Ferrari’s most powerful mid-engined drop-top to date is set to go on sale next spring for close to £200,000
15 September 2015

The Ferrari 488 Spider is the most powerful mid-engined convertible that the company has yet made. Its turbocharged V8 engine delivers 660bhp at 8000rpm.

The Spider uses a similar folding hard-top to that of its predecessor, the 458 Spider. Ferrari says the hard-top is 25kg lighter than a cloth roof and takes just 14 seconds to fold up or down. When folded down, the roof lies flat on top of the engine.

2016 Ferrari 488 Spider driven - read the full review here

2016 Ferrari 488 GTB driven - read the full review here 

Despite the removal of a fixed roof, the 488 Spider is claimed by Ferrari to have the same torsional rigidity as the 488 GTB, thanks to its spaceframe chassis. It is made of 11 different aluminium alloys in conjunction with other metals, such as magnesium. These gains have led to a claimed 23% improvement in chassis rigidity compared with the 458 Spider.

The 488 Spider is marginally heavier than the 488 GTB. With a 1420kg dry weight when fitted with optional lightweight equipment, the open-topped 488 is only 50kg heavier than the coupé and is 10kg lighter than the 458 Spider.

The 488 is the most aerodynamic drop-top that Ferrari has made and has several major visual changes from the coupé. The most notable ones are the large flying buttresses, which sit behind the two seats. They are designed to send airflow to the engine cover and into the air intakes.

The rear spoiler, which channels air through a gap on the rear lip, remains unchanged from the coupé. The Spider also gets the GTB’s adjustable rear diffuser, which varies its position depending on speed and throttle input.

To improve in-cabin comfort, the 488 Spider has an adjustable rear wind stopper in the form of an electric glass window. It can be placed in three different positions to increase protection as desired. It can also be dropped while the roof is in place to increase the sound of the engine in the cabin even in poor weather conditions.

Ferrari has tweaked the 488’s suspension for the Spider, increasing compliance to make it a little more comfortable than the GTB, because Ferrari reckons the convertible model is more likely to be used on the road than on circuits. The exhaust noise has also been slightly detuned, so the noise at speed is less overpowering with the roof off.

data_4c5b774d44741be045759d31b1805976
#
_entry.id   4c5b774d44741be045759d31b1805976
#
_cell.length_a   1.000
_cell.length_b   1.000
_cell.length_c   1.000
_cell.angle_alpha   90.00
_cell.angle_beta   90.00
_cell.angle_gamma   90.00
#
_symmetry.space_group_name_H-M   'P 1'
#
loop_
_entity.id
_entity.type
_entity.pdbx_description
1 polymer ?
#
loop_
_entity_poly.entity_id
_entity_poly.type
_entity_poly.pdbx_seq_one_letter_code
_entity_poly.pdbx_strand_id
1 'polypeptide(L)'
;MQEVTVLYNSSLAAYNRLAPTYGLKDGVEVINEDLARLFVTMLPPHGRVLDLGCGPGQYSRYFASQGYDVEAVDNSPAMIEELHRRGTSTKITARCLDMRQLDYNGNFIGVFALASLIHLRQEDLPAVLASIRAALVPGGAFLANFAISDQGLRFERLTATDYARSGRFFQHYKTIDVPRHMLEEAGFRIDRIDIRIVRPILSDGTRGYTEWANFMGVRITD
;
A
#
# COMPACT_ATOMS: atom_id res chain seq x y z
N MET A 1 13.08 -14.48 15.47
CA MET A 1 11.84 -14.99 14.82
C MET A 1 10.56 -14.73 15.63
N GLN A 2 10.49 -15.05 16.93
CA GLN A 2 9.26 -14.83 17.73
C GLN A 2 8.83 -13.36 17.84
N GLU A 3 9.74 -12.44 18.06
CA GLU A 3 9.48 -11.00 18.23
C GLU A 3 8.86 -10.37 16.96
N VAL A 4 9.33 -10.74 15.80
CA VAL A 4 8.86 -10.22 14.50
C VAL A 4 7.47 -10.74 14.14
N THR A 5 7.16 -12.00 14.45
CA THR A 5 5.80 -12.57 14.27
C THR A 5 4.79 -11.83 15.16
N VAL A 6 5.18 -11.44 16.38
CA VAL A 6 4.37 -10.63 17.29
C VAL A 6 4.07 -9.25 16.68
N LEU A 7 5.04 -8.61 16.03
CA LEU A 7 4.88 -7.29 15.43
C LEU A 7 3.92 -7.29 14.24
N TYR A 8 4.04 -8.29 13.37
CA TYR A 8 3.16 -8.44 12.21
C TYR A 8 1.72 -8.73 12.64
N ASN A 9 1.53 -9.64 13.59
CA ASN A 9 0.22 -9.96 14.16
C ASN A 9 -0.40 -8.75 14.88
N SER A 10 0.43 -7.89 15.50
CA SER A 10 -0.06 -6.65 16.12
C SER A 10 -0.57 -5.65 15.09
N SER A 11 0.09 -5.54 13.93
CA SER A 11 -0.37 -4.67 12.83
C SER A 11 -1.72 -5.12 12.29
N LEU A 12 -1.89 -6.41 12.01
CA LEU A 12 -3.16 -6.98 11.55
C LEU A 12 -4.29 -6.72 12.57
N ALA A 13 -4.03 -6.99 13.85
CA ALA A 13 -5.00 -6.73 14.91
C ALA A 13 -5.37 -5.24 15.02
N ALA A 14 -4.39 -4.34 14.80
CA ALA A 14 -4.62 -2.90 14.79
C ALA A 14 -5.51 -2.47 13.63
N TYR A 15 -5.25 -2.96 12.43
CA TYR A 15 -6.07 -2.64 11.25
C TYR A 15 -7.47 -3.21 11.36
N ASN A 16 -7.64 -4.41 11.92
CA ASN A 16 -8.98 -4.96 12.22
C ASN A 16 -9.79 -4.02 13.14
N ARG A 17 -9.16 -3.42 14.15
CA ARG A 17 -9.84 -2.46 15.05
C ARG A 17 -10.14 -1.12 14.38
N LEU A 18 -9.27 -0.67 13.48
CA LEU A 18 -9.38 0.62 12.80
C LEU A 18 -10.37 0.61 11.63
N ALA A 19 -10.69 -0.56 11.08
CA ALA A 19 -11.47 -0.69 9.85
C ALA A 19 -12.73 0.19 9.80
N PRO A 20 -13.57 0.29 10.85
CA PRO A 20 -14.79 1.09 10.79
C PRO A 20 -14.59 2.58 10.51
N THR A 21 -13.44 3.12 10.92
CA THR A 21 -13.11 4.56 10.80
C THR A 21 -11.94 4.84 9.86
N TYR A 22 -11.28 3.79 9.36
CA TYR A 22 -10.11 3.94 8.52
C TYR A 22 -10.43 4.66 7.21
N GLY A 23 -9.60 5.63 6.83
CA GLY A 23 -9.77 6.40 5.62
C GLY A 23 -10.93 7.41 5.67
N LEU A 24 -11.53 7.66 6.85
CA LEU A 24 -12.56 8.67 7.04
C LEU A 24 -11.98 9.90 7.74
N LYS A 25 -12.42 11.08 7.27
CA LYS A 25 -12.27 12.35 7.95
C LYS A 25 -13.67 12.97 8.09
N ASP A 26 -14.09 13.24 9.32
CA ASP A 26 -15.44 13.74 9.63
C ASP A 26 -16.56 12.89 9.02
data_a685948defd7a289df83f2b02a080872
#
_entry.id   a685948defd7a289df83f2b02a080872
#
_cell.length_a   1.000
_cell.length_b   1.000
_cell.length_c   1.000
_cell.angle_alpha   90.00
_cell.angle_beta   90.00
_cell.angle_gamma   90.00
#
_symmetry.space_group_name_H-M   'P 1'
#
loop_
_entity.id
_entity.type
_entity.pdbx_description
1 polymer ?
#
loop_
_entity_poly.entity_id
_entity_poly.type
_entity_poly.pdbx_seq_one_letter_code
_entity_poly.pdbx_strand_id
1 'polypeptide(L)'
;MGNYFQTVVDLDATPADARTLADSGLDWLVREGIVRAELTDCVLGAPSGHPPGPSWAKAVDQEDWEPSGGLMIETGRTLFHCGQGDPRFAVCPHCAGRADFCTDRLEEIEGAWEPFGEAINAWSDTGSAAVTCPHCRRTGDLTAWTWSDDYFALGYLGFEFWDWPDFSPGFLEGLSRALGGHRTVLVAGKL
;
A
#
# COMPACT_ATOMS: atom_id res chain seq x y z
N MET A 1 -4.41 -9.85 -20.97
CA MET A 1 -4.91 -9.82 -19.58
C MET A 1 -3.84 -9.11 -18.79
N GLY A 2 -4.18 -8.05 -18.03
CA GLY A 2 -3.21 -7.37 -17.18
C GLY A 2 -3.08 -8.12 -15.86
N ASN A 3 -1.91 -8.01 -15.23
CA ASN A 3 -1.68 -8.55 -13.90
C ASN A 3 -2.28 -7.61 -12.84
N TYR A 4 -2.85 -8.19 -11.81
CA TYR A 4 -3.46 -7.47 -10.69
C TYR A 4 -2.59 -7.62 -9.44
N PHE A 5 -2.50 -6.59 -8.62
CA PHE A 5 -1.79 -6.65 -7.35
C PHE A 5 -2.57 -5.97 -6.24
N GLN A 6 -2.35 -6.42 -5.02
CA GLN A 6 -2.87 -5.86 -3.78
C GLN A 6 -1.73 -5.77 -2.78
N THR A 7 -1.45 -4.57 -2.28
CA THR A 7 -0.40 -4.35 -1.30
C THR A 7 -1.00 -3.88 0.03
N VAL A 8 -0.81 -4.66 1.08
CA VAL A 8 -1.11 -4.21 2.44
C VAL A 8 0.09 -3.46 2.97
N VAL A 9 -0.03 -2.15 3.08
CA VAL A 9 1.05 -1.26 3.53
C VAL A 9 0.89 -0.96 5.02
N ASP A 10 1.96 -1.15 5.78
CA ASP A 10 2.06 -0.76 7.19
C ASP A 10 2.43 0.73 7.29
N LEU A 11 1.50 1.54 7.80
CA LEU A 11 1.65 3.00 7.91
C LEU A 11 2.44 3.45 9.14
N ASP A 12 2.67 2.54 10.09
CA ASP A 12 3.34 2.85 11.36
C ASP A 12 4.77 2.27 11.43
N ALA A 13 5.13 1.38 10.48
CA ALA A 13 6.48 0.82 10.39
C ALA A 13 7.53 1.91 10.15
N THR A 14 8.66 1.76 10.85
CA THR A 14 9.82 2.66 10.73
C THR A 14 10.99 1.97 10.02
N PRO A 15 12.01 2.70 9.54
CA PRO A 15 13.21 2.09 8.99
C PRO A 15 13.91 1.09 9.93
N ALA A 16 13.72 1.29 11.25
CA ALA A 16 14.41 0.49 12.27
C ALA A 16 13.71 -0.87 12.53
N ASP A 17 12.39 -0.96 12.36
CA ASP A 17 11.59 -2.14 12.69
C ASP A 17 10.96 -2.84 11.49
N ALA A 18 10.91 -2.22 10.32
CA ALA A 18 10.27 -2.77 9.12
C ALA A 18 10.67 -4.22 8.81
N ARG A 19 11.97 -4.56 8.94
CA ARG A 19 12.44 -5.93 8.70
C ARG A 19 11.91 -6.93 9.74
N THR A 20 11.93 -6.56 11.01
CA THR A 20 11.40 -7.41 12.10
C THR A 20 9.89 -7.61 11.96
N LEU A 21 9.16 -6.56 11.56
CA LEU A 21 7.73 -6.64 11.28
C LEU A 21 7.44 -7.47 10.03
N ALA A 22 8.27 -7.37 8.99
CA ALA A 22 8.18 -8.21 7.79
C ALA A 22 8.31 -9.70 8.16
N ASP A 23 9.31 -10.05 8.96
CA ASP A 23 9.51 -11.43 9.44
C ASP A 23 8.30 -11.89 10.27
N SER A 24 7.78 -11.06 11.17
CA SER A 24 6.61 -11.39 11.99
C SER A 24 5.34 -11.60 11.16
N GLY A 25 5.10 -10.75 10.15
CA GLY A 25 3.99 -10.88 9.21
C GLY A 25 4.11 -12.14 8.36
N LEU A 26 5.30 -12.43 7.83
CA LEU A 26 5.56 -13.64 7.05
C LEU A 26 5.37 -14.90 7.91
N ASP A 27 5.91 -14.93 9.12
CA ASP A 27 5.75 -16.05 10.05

The engine itself is identical to that of the GTB and gives the Spider the same claimed 0-62mph time of 3.0sec, although 0-124mph takes marginally longer, at 8.7sec to the fixed-head car’s 8.4sec. The top speed is 203mph. Fuel economy and CO2 emissions are unchanged from the GTB’s, though, at a combined 24.8mpg and 260g/km.

Pricing has not yet been confirmed - although the 488 is expected to follow a similar pricing pattern to the 458 Italia and Spider, with the convertible 488 model attracting a £20,000 premium over the coupé. With the coupé starting at £183,974, a price of between £200,000 and £205,000 is most likely.

The Spider is set to come with the same equipment and options as the GTB. Right-hand-drive cars are due to go on sale in late spring next year.

Read more Frankfurt motor show news

Get the latest car news, reviews and galleries from Autocar direct to your inbox every week. Enter your email address below:

Join the debate

Comments
6

28 July 2015
I didn't think I'd like the sportier two seat Ferrari's in this shade of blue, but it actually looks very good.

Cyborg

28 July 2015
But with less harmonics than the 458 :-|

28 July 2015
Ha, Ferrari. I can't imagine that this will be able to hold a candle to the marvellous Youxia Ranger X, after all, Ferrari is unlikely to have learn much in nearly seventy years of motor racing. Obviously, Ferrari is the most successful Formula One racing team, holding the most constructors championships (16), and they have produced the highest number of winning drivers (15), but even so, I'm sure this unlikely to disadvantage the amazing Youxia Ranger X. Then, of course, we come to styling. Put quite simply, the Ferrari only APPEARS to be a heart-stoppingly beautiful car. And as we all know, beauty is only in the eye of the beholder. Which leaves it's so-called "styling" totally open to question. No, sorry, Ferrari, it's just another miss to park alongside the Daytona, the Dino (which isn't even a Ferrari), the 308 GTB, the 250 TR, the LaFerrari etc. etc. etc...

28 July 2015
What the hell are you on about...?

29 July 2015
I think it's irony, though somewhat belaboured

29 July 2015
...are not 'flying', just like the ones on an XJ-S are not 'flying'. Flying buttresses have a triangular gap between the bodywork and the slope of the buttress. The ones on this Ferrari are just buttresses; the Maserati Merak, for example, has flying buttresses. Tsk.

Add your comment

Log in or register to post comments

Find an Autocar car review

Driven this week

  • Audi Q2 1.4 TFSI 150 S tronic
    First Drive
    29 May 2016
    We head to Havana to find out how the new Audi Q2 is shaping up ahead of its November launch
  • Seat Leon 1.4 EcoTSI FR Titanium
    First Drive
    27 May 2016
    High-spec new Titanium FR trim is temptingly good value, particularly on the semi-enthusiastic 1.4 EcoTSI petrol
  • Kia Niro
    First Drive
    27 May 2016
    The Kia Niro will be one of the greenest cars in the compact crossover class when it goes on sale later this year. We drive it to see what else it has to offer
  • Car review
    27 May 2016
    Can the turbocharged successor to the 458 raise the bar again?
  • Car review
    27 May 2016
    The big-in-every-way Bentley SUV lands. We assess the impact